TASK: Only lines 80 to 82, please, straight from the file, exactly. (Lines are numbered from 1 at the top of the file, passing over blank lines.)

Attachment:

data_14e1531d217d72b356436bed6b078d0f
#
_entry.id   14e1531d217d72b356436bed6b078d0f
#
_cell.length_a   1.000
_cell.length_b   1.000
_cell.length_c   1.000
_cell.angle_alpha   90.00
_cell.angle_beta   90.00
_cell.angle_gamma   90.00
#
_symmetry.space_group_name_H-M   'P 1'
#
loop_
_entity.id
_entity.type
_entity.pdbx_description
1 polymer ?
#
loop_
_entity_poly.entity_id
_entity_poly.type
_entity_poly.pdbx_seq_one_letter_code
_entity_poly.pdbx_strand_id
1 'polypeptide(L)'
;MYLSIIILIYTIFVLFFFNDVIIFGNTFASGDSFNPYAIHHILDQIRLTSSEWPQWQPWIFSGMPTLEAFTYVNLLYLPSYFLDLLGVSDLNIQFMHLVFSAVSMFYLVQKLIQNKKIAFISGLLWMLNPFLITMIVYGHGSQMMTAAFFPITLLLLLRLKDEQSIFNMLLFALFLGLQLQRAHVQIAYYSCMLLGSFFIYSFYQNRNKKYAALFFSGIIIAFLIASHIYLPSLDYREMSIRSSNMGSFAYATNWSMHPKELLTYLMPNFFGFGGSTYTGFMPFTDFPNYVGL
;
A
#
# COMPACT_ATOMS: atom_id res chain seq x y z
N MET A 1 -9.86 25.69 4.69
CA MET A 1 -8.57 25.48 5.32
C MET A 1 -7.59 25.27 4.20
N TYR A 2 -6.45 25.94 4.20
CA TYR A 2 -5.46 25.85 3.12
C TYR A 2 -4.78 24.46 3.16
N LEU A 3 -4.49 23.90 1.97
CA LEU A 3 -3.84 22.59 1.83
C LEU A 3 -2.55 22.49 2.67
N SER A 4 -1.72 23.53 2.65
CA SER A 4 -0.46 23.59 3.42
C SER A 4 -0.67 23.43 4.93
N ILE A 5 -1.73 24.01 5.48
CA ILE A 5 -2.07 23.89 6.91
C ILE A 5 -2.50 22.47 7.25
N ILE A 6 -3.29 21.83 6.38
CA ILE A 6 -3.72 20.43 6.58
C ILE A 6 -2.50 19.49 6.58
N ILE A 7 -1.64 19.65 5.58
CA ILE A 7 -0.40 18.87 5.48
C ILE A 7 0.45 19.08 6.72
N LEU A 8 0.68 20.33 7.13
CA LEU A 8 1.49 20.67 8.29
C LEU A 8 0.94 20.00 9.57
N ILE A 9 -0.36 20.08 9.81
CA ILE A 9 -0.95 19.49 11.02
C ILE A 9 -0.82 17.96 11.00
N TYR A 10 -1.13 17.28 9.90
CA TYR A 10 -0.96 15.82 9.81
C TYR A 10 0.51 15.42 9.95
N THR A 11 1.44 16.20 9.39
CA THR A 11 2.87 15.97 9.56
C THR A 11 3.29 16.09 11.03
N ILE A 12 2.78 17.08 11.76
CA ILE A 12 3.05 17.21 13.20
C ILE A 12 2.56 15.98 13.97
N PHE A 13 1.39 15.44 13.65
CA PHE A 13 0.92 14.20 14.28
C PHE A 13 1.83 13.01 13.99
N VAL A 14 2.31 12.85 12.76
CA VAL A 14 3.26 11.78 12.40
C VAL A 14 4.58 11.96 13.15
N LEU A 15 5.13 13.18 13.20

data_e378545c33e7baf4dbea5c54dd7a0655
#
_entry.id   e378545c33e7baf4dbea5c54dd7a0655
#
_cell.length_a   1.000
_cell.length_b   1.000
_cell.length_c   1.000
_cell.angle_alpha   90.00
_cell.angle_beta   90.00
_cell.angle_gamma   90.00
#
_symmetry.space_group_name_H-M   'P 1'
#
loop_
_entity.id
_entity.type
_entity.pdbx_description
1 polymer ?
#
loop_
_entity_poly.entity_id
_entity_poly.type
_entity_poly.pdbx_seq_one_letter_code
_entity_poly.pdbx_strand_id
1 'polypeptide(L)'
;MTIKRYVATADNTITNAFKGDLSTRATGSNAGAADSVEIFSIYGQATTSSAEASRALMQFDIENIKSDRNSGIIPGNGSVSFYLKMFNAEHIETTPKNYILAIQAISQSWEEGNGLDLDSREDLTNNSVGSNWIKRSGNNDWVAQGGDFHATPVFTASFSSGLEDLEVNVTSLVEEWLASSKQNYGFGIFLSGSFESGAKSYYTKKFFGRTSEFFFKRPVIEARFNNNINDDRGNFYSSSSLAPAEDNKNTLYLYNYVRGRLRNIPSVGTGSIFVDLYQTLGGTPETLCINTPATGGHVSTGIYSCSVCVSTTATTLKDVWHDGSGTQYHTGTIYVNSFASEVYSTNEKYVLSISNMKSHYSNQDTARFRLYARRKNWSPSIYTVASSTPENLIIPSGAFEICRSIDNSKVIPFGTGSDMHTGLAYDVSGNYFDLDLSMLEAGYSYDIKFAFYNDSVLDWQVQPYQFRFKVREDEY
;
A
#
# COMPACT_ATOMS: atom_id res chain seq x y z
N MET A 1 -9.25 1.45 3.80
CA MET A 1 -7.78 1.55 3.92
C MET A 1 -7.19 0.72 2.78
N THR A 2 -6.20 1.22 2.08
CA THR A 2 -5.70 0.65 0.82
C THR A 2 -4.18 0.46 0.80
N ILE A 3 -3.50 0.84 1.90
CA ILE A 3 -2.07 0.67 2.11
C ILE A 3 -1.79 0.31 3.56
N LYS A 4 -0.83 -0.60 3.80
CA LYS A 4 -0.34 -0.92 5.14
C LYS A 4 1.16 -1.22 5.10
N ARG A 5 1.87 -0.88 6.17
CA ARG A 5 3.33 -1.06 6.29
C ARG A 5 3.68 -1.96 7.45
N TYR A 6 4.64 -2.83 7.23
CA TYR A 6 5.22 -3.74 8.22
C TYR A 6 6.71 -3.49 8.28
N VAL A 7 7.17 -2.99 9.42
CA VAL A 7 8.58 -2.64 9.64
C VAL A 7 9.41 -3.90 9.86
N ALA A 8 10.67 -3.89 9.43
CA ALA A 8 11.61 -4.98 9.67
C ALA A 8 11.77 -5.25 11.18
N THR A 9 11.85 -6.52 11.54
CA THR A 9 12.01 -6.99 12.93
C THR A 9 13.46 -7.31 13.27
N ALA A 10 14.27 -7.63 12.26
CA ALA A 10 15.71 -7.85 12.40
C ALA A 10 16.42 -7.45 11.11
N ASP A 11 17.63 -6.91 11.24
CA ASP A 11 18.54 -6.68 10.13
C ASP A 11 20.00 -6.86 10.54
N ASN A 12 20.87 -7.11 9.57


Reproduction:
_cell.length_c   1.000
_cell.angle_alpha   90.00
_cell.angle_beta   90.00